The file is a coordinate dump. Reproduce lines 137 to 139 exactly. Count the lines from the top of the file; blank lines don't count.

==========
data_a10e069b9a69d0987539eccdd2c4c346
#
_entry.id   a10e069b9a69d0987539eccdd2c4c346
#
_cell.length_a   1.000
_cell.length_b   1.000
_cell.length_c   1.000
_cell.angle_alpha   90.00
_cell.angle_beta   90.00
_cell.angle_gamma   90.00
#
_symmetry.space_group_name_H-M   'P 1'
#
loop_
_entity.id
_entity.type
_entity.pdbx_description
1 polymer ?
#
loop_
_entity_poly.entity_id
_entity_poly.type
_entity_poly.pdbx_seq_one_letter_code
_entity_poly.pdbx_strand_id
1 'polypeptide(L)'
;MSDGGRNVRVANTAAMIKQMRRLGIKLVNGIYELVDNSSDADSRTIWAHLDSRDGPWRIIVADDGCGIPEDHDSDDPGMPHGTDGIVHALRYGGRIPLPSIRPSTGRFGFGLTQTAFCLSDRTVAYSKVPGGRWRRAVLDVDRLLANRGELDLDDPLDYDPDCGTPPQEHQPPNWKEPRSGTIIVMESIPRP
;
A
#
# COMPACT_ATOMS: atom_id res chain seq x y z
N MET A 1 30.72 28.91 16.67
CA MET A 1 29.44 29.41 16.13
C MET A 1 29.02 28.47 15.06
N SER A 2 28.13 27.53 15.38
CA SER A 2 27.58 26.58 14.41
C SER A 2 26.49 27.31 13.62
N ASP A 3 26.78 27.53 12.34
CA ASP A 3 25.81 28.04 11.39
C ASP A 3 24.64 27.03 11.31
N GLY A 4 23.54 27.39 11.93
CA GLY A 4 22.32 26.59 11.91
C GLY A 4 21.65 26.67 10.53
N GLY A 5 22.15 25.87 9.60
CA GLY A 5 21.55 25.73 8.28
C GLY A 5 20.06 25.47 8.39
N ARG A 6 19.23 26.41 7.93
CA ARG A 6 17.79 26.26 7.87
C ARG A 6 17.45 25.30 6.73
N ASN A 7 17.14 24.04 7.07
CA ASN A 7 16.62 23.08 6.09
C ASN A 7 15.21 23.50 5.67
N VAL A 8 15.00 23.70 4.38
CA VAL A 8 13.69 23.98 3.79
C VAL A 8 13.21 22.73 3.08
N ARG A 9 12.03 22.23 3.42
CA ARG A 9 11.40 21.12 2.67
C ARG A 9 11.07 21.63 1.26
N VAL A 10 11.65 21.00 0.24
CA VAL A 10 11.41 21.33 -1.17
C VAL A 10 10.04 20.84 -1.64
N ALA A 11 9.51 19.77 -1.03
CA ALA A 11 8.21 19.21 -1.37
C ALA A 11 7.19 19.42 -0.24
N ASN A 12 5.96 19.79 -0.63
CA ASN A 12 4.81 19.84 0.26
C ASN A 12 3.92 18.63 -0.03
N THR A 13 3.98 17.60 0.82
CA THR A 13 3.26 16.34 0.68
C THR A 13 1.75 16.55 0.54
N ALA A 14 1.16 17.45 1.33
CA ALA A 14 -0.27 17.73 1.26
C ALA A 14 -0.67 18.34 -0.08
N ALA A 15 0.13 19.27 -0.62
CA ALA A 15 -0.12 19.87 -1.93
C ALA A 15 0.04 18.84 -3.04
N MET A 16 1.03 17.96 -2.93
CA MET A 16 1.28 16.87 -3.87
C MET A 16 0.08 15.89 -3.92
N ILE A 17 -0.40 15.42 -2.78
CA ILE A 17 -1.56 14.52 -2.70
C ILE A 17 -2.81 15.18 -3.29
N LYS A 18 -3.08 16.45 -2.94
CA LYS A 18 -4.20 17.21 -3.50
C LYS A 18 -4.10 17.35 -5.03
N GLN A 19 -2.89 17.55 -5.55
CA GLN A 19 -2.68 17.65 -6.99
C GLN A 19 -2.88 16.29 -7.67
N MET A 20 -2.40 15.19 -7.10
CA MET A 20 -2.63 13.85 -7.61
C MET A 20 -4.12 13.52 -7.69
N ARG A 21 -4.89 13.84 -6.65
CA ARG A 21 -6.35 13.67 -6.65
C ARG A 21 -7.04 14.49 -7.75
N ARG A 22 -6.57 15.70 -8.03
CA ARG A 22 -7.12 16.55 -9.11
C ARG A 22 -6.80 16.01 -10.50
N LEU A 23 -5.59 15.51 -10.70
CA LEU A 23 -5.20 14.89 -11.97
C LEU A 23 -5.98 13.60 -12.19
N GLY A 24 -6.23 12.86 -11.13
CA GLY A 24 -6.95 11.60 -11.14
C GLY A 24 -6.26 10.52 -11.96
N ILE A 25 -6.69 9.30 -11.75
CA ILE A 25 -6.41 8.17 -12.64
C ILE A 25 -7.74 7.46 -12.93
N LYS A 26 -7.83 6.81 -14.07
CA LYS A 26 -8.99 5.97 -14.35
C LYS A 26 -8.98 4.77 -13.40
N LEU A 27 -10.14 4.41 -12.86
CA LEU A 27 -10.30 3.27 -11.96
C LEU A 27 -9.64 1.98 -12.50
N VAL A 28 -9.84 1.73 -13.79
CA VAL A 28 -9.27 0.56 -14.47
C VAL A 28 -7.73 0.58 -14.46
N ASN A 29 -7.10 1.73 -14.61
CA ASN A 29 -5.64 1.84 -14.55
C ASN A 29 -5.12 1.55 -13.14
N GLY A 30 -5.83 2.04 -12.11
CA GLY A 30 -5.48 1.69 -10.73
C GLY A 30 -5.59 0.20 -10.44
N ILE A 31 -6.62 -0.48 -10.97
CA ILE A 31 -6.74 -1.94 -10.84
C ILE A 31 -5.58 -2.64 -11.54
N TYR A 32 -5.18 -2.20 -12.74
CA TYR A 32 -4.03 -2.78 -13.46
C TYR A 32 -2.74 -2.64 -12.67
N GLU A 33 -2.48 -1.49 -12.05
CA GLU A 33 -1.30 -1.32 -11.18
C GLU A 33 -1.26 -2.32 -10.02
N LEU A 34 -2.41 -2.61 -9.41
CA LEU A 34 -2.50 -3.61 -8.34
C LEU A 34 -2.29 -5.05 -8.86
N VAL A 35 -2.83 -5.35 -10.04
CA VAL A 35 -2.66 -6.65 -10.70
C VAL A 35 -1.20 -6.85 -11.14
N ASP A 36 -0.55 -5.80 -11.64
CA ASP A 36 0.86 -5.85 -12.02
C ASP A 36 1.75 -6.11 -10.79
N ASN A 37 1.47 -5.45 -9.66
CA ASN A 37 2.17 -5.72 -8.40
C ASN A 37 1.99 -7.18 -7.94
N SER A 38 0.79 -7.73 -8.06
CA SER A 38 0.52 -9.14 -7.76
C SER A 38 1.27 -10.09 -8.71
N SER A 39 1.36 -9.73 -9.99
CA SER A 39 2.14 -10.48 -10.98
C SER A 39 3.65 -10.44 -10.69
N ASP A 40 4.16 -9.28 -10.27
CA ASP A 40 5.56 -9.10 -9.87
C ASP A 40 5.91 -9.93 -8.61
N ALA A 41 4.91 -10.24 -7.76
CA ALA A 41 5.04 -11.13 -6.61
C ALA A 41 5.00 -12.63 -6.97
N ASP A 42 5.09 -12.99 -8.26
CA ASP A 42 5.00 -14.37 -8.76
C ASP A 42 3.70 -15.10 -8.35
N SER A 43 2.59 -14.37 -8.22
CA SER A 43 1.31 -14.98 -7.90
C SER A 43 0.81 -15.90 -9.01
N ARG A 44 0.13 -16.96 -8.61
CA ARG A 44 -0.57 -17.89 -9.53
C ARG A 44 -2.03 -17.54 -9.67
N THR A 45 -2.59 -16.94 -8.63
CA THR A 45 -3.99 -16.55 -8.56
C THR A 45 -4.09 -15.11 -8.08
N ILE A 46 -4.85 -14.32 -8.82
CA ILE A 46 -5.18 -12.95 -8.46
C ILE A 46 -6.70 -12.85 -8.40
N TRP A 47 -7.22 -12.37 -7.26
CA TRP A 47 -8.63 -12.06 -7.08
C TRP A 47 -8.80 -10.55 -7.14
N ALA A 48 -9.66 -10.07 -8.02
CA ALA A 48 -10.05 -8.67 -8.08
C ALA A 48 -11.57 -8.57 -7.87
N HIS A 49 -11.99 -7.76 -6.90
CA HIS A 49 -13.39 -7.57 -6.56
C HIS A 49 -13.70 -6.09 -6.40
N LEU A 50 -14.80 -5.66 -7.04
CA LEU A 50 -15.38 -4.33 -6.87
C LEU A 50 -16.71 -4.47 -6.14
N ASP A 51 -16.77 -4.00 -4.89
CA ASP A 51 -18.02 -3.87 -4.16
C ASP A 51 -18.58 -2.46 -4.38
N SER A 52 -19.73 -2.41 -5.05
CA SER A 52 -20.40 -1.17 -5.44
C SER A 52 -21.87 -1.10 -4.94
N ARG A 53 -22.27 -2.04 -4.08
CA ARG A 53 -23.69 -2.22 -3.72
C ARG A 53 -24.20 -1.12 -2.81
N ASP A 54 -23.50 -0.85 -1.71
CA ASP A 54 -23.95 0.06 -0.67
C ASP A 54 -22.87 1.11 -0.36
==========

CA ASP A 36 0.86 -5.85 -12.02
C ASP A 36 1.75 -6.11 -10.79
N ASN A 37 1.47 -5.45 -9.66